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Psychosocial Interventions for Children With Externalized Behavior Problems: An Updated Meta-analysis of Moderator Effects

Abstract

Over the last decades, ambulatory psychosocial interventions aimed at treating child externalized behavior problems have been developed and tested. In recent years, however, it has become clear that the reported effects of psychotherapies have been considerably overestimated due to publication bias. In addition, previous meta-analyses of psychosocial interventions aimed at treating child disruptive behaviors have not accounted for potential interaction effects among moderators. The purpose of this meta-analysis was to examine the effects of interventions while accounting for publication bias and dependencies among moderators. We searched electronic databases to identify randomized controlled trials targeting child externalized behavior problems treated in ambulatory settings. A total of 111 randomized controlled trials with 11,623 participating children were analyzed. Interventions targeting children with symptom severity below the clinical range demonstrated a non-significant effect (adjusted g = 0.12), while interventions targeting children with symptom severity within the clinical range demonstrated a small to moderate effect size (adjusted g = 0.38) that was sustained at follow-up (adjusted g = 0.27). We found the highest pooled effect size for individually administered treatments involving both the parent and the child (g = 1.11; no indication of publication bias). No other differences were found between delivery formats, including assisted self-help interventions. Publication bias was relatively smaller in high-quality studies. These findings suggest that the most effective treatment regime involves both the parent and the child, however, only when they are treated in an individual setting. Our results highlight the importance of accounting for interaction effects, publication bias and trial quality in future meta-analyses.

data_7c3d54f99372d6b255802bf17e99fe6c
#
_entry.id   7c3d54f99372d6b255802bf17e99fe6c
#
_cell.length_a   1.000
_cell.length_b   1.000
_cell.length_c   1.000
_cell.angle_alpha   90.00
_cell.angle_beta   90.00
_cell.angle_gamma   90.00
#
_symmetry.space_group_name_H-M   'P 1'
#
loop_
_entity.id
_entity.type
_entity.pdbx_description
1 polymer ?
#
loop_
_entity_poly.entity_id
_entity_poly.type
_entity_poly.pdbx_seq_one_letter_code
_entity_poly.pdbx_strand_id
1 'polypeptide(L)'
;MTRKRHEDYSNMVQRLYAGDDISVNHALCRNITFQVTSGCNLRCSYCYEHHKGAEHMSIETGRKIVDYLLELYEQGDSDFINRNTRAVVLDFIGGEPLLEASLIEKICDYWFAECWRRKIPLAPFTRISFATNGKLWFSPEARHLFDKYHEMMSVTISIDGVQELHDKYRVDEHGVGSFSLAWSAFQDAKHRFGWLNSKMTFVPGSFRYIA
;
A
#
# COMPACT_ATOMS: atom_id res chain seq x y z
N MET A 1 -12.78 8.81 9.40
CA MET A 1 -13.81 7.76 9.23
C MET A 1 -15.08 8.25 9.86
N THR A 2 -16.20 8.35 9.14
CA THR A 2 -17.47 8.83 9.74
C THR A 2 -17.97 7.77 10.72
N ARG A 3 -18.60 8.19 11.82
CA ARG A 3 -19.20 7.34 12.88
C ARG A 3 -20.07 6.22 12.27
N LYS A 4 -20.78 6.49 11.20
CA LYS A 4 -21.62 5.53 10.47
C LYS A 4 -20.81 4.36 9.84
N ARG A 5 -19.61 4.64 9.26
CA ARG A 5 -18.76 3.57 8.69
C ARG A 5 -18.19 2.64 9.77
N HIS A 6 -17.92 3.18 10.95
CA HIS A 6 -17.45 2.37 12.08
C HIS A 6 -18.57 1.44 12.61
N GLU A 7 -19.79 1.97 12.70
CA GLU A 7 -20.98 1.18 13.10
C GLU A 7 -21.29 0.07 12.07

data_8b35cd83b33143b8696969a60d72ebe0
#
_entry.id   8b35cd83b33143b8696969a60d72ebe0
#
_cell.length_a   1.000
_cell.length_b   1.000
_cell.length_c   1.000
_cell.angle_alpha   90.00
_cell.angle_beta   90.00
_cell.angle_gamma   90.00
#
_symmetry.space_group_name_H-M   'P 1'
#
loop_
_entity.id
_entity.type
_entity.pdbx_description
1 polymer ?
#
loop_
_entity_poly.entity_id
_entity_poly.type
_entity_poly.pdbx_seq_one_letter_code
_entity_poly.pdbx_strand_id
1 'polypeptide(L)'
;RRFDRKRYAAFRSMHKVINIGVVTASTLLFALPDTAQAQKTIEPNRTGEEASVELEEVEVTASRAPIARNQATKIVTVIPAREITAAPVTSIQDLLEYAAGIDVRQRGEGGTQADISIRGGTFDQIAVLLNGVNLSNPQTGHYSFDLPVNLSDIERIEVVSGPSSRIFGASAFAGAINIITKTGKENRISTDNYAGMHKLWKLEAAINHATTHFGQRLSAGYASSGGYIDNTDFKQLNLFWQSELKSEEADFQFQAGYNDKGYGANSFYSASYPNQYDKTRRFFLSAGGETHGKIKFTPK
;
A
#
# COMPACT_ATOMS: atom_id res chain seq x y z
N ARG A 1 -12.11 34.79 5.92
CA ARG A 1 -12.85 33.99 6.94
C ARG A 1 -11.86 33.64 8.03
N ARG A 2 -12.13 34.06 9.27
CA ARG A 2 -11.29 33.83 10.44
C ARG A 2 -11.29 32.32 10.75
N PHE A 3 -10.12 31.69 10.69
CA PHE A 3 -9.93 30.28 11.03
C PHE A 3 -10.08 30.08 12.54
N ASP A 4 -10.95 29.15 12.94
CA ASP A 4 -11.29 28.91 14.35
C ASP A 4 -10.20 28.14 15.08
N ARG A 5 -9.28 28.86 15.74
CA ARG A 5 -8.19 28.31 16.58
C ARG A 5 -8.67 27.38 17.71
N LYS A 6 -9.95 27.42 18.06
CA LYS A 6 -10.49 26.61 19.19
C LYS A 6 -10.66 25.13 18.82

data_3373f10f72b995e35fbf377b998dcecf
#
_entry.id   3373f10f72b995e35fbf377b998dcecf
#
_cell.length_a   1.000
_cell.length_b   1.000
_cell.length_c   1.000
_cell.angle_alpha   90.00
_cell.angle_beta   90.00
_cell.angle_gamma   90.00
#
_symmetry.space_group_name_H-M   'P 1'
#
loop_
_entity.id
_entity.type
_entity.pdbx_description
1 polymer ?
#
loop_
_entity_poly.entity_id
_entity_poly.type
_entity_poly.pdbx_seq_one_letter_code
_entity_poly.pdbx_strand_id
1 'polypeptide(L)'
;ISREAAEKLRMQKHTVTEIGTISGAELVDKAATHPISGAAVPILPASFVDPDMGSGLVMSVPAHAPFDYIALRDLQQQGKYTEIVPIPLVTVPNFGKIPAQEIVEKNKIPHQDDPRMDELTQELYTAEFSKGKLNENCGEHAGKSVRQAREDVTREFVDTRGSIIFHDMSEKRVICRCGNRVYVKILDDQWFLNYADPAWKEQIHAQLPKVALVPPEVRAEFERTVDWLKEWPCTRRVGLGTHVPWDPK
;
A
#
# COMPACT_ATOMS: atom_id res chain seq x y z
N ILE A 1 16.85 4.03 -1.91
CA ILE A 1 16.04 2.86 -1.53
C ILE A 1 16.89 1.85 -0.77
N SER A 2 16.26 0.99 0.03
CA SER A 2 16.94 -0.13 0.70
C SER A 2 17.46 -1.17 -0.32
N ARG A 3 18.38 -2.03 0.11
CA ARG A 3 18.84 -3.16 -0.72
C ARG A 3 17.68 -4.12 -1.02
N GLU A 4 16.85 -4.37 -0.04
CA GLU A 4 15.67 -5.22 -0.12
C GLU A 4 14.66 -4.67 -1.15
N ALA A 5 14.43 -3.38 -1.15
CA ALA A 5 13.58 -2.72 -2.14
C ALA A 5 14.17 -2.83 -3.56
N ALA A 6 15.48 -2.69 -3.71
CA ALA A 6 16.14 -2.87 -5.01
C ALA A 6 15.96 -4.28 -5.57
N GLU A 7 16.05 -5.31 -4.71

Highlights

  • Interventions for children with symptoms within the clinical range are effective.

  • Individual treatments involving both the parent and child had the highest effect.

  • Child involvement was not associated with better outcome in group administered interventions.

  • Analysis indicates that high quality studies reduce the risk of publication bias.

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Appendices

Appendix A

PsycInfo search terms (time limits were set through the search engine’s platform)

Table 5

Appendix B. Characteristics of included trials

Table 6

Appendix C

Forest plot of immediate effect sizes (Hedges’ g, positive favoring the intervention), 95% confidence interval lower and upper limits, and significance measurement

Table 7

Appendix D

Forest plot of short-term follow-up effect sizes (Hedges’ g, positive favoring the intervention), 95% confidence interval lower and upper limits, and significance measurement

Table 8

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Baumel, A., Mathur, N., Pawar, A. et al. Psychosocial Interventions for Children With Externalized Behavior Problems: An Updated Meta-analysis of Moderator Effects. J Child Fam Stud 30, 65–86 (2021). https://doi.org/10.1007/s10826-020-01863-6

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Keywords

  • Behavior problems
  • Conduct disorder
  • Oppositional defiant disorder
  • Meta-analysis
  • Intervention